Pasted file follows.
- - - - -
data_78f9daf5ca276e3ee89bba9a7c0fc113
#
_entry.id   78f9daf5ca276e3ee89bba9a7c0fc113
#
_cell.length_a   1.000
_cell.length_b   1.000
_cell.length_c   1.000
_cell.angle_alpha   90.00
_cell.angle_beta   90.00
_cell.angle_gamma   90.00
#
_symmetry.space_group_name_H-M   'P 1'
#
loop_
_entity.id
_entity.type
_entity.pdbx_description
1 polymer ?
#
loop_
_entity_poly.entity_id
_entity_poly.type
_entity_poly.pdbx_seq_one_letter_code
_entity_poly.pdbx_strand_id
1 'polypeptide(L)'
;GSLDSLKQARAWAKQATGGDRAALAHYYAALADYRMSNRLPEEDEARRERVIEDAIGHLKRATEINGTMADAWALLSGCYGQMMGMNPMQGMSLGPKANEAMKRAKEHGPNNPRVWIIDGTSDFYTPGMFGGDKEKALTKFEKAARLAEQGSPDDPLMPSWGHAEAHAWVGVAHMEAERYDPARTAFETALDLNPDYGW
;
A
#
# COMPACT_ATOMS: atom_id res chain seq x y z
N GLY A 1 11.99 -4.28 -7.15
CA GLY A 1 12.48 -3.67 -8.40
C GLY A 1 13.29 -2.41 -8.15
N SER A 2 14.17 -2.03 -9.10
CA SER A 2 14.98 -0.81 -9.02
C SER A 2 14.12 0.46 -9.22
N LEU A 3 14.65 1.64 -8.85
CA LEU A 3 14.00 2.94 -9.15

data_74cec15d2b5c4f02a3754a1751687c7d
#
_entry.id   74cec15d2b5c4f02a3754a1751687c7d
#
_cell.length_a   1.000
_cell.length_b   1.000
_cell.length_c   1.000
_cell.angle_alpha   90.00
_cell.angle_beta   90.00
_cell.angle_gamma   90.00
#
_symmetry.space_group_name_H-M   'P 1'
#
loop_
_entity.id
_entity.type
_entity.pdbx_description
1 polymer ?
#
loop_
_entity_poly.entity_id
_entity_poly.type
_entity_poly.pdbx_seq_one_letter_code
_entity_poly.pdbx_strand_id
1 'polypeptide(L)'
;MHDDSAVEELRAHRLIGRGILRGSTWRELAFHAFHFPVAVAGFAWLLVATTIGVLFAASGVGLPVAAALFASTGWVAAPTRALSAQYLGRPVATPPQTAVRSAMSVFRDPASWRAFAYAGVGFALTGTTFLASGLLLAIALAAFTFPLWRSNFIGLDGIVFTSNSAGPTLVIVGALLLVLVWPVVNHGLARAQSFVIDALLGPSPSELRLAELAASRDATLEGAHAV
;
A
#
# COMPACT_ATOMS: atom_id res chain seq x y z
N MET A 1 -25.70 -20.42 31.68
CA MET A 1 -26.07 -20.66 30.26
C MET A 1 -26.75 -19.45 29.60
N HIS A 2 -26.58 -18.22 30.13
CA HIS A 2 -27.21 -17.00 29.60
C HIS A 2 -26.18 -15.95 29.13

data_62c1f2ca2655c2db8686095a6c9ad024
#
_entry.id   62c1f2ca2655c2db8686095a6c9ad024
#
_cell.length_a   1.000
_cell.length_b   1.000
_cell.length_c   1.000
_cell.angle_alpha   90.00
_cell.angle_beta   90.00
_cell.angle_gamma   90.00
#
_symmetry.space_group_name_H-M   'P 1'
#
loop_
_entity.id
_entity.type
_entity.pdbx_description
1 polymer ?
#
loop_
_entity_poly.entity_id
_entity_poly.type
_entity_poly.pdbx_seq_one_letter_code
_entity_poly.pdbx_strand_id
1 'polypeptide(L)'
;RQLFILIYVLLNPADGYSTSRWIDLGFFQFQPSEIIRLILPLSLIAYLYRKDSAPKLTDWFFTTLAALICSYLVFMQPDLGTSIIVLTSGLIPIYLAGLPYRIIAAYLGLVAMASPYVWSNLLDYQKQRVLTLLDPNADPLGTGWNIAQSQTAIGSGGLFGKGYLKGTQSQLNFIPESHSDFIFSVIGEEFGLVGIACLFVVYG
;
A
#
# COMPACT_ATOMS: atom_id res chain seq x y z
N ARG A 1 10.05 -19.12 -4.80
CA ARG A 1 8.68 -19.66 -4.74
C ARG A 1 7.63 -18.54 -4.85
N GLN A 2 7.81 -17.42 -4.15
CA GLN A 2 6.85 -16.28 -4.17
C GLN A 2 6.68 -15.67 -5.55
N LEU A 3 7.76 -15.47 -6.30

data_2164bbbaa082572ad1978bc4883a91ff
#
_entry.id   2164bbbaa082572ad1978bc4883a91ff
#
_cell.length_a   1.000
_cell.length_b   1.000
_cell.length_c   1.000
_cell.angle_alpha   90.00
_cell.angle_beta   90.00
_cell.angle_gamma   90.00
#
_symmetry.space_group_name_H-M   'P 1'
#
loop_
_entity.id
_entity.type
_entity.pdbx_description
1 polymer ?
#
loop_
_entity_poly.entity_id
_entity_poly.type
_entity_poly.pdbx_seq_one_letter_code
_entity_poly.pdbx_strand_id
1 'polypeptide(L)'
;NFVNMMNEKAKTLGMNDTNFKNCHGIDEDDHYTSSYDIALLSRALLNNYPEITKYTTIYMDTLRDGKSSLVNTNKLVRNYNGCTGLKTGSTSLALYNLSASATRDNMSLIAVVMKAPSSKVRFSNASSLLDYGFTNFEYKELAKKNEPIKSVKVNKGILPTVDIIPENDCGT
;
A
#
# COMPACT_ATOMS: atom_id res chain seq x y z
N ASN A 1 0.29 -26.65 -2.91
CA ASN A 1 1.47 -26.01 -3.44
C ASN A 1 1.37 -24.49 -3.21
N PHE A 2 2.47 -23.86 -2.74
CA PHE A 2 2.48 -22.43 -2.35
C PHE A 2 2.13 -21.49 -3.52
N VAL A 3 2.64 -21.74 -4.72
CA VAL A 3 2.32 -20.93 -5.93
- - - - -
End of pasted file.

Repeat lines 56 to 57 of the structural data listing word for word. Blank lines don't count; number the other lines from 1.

1 polymer ?
#